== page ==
What happens to people after they die? Is there some sort of continuation ... somewhere, somehow? What follows is the beginning of Back-to-Basics-Judaismís answer.
People have always hoped for or feared a life after death and in some societies they made very careful preparations for it as well. Itís the most natural of questions. Will at least my consciousness "outlive" my body? What is Judaismís original response. I say "original" because many new beliefs have crept into our religion mostly as a result of surrounding influences.
You would think that the Five Books of Moses would have something to say about life after death since they petty much cover everything needed in this life; but not a hint is supplied to us. Why is that? Is it an unfortunate omission or some additional wisdom?
I say the latter. The lack of guidance about the afterlife is intentional and there could be two reasons for this. First, we are not psychologically prepared for or could not logically comprehend the post-death universe and second, contemplating and preparing for death is unproductive and even harmful if such thoughts and activities take from us the time and energy needed for making the most of this life.
It seems that the message of the Five Books of Moses is that we are not supposed to concern ourselves with after-death scenarios. Now this is not easy when we think about our own impending death and those deaths that we witness in the course of our lives. After developing our personalities or developing a love of other personsí, it is hard to think of our or their coming to an abrupt halt. Of course, the Five Books donít say that there is no life after death. They simply offer no material to encourage consolation, trepidation, fascination or even meditation. Basic Judaism simply suggests that we put those questions aside. We most certainly are not told to fear death or to welcome it.
As centuries passed, the temptation on the part of Judaismís leaders to offer some hope could not be resisted. Talk of a "world to come" turned from a utopian plan to an after-life wish, complete with bones of the long-dead becoming activated. The notion of a heaven has never been much clarified by our writers and of course hell never did become a Jewish belief. What we have today is a wide assortment of ideas about death that are offered by rabbis and held by the Jewish people.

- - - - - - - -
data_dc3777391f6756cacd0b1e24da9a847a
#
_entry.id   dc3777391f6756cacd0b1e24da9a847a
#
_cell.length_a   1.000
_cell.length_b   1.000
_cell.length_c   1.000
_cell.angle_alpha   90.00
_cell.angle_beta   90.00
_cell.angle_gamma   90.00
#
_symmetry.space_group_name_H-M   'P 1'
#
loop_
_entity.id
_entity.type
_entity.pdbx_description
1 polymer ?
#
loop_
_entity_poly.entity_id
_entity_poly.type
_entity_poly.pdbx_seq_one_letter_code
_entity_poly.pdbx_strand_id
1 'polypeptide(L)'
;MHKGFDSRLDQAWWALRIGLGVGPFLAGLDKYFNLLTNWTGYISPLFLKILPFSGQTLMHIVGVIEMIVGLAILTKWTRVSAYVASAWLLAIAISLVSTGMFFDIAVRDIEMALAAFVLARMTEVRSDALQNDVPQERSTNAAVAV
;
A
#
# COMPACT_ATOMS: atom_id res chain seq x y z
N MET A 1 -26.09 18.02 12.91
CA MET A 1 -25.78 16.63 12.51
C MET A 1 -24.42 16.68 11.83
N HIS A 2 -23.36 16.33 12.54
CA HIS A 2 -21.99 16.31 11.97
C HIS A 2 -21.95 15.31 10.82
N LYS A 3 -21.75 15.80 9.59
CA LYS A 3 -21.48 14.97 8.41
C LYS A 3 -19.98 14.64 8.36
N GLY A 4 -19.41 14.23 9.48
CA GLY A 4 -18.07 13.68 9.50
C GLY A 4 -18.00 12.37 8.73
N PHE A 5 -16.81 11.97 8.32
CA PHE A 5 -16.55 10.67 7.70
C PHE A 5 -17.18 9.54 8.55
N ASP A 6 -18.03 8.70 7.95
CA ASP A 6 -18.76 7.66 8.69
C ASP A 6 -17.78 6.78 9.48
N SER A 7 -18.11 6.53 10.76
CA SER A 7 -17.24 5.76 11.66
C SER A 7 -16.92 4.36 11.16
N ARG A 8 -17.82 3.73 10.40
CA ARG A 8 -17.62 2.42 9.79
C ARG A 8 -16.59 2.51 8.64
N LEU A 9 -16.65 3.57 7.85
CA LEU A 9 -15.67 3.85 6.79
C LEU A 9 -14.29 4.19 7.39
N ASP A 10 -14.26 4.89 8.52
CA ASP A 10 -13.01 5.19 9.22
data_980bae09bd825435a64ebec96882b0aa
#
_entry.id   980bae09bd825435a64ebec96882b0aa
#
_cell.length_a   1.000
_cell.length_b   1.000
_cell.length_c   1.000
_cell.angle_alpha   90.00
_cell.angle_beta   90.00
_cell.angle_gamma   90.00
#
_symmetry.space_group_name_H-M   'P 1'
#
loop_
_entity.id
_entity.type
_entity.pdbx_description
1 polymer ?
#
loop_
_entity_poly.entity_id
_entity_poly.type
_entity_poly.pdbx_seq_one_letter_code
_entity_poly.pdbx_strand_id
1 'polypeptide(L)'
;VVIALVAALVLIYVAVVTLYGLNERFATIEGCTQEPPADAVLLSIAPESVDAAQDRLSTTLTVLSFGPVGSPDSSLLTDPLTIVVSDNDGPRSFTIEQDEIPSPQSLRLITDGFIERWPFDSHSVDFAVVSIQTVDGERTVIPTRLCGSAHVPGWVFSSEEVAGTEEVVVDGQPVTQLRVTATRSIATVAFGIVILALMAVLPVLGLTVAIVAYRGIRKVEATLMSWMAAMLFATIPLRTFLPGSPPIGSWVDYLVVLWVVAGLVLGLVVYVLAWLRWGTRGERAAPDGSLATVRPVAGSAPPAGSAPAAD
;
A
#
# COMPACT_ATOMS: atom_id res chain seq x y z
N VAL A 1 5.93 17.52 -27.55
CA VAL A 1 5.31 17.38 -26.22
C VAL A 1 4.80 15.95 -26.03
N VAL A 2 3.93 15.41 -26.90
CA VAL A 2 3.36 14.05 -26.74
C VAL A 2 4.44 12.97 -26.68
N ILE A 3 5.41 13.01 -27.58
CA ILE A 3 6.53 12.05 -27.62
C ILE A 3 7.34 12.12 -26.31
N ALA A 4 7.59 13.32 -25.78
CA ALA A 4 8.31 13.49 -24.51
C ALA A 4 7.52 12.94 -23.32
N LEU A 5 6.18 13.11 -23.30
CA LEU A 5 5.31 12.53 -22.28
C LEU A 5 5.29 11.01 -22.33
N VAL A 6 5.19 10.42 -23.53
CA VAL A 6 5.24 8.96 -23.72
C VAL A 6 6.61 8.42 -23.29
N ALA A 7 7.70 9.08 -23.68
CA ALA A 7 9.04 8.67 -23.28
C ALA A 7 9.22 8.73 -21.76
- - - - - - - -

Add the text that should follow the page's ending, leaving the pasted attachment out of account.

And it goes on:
Another problem was that surrounding religions were offering attractive possibilities. Some dangled a paradise in front of the worried and some even went so far as to promise the continuation of families and wealth. Still others left open a never ending chain of interesting lives. All of this was too difficult for Jews to ignore.
Many people have taken the supposedly rational approach and argued that there has to be a heaven and hell so that the injustices of this life can be repaired. This is a bit of imaginative problem-solving but incorrect, in my opinion. It is a simplistic and
convenient attempt to answer the question of why bad things happen to good people. I will write about this stumbling block of most religions at a later time but am suggesting now that life after death is not the appropriate resolution of the chaotic injustice we encounter in this life. I am aware of the grinding hardships of the poor, the unreasonable pain of the ill, the thankless good deeds of many, and the frequent triumph of evil, but none of these come with some guarantee of pre- or post-death correction, at least according to basic Judaism.
So, gradually it seems, Judaism felt it had to start competing in the afterlife marketplace. The mention of a future after death became more frequent in the daily and special prayers. For example the raising of the dead is mentioned several times in the first few paragraphs of every Jewish religious serviceí centerpiece. I would say that according to basic Judaism, this increasing attention to the after-life is not a good thing. It is a distraction in that it coddles us and keeps us from fully dedicating our love, strength, creativity, rationality, and other resources to the improvement of this world. "Let the next life take care of itself", our founding document is telling us. Make heaven on earth. That is the correct Jewish preoccupation.